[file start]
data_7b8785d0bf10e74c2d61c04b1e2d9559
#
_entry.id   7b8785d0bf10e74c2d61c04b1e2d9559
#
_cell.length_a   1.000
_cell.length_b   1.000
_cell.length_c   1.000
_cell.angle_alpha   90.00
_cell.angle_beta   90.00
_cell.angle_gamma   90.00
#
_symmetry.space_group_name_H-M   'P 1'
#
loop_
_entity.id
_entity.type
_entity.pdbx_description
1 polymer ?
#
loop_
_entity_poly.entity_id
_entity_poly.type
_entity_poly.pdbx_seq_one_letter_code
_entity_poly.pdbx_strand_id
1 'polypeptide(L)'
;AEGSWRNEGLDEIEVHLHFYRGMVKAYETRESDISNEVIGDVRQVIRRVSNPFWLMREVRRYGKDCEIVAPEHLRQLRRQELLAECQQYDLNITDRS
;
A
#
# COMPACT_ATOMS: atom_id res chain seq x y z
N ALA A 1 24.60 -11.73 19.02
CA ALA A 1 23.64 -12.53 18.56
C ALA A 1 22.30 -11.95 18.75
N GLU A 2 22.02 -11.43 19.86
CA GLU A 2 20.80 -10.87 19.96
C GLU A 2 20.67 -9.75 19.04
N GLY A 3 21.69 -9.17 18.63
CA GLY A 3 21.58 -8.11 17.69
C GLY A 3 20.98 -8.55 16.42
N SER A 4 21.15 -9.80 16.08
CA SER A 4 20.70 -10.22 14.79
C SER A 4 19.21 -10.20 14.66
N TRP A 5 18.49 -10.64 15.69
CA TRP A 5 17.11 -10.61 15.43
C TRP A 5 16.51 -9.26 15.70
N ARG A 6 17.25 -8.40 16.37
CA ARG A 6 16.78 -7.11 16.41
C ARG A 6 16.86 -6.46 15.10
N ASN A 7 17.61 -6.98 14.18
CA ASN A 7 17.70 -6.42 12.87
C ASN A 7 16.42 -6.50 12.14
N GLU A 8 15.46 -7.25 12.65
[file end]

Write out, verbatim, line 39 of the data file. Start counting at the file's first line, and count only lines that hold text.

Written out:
C GLY A 3 20.98 -8.55 16.42